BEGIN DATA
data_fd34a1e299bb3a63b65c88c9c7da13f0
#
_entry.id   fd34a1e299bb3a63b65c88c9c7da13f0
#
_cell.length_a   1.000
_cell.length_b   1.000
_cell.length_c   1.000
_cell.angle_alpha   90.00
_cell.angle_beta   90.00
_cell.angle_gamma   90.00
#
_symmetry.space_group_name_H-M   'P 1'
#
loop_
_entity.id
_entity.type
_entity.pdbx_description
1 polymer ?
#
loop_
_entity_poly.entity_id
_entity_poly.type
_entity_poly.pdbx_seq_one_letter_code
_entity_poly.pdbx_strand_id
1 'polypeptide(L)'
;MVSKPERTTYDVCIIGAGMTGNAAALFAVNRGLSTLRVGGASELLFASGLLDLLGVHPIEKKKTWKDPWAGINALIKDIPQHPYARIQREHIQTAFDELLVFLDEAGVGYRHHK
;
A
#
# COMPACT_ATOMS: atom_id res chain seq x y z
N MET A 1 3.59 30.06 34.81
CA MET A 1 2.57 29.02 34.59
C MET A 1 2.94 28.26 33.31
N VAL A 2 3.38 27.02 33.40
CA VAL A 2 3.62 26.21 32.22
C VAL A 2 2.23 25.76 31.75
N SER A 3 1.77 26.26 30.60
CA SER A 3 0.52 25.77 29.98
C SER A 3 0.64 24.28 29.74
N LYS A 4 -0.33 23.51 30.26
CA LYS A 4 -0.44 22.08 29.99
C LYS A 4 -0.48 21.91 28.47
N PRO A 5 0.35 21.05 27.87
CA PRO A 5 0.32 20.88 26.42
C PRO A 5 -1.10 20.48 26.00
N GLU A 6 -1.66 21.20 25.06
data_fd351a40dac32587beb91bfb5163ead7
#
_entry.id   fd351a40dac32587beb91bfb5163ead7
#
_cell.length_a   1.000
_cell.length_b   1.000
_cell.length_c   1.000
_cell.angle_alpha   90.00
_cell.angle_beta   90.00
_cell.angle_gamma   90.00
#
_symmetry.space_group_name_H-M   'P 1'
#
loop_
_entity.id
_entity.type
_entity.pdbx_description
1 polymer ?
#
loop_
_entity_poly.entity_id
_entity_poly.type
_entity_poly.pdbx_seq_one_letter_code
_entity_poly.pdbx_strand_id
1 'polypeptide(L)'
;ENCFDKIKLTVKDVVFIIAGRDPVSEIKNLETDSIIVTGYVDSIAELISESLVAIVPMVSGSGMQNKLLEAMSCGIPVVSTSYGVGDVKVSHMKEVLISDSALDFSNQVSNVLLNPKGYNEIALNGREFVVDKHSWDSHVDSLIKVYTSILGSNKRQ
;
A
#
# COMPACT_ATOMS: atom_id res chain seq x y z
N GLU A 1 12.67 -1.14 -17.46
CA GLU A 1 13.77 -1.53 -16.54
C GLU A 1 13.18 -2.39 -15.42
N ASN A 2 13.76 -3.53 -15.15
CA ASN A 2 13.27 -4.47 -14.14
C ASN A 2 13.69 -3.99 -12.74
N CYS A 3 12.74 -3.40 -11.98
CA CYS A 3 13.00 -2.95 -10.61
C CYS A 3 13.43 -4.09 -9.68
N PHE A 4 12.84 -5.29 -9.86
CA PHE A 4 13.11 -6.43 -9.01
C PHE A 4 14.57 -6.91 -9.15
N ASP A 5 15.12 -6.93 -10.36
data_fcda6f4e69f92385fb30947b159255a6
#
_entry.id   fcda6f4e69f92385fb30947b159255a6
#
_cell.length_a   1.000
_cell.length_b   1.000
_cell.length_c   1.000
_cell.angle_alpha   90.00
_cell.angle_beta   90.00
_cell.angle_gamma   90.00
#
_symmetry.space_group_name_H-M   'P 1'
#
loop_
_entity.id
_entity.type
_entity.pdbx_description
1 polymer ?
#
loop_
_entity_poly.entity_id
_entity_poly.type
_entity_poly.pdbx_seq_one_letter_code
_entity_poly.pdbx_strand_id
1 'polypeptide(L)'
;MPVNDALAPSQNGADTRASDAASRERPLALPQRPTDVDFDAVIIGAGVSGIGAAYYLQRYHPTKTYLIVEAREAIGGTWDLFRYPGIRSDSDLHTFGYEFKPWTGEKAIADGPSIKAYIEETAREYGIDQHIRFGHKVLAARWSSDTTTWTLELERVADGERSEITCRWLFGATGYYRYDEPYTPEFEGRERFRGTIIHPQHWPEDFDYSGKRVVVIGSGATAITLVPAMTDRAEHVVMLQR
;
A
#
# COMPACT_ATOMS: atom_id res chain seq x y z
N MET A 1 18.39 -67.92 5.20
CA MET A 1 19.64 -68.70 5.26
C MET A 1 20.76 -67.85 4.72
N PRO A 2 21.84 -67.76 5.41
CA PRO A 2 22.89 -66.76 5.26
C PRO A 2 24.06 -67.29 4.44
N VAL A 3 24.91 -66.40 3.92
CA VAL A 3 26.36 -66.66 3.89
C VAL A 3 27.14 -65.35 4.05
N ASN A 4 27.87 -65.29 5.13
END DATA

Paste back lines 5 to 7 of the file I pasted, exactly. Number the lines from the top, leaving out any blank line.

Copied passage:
_cell.length_a   1.000
_cell.length_b   1.000
_cell.length_c   1.000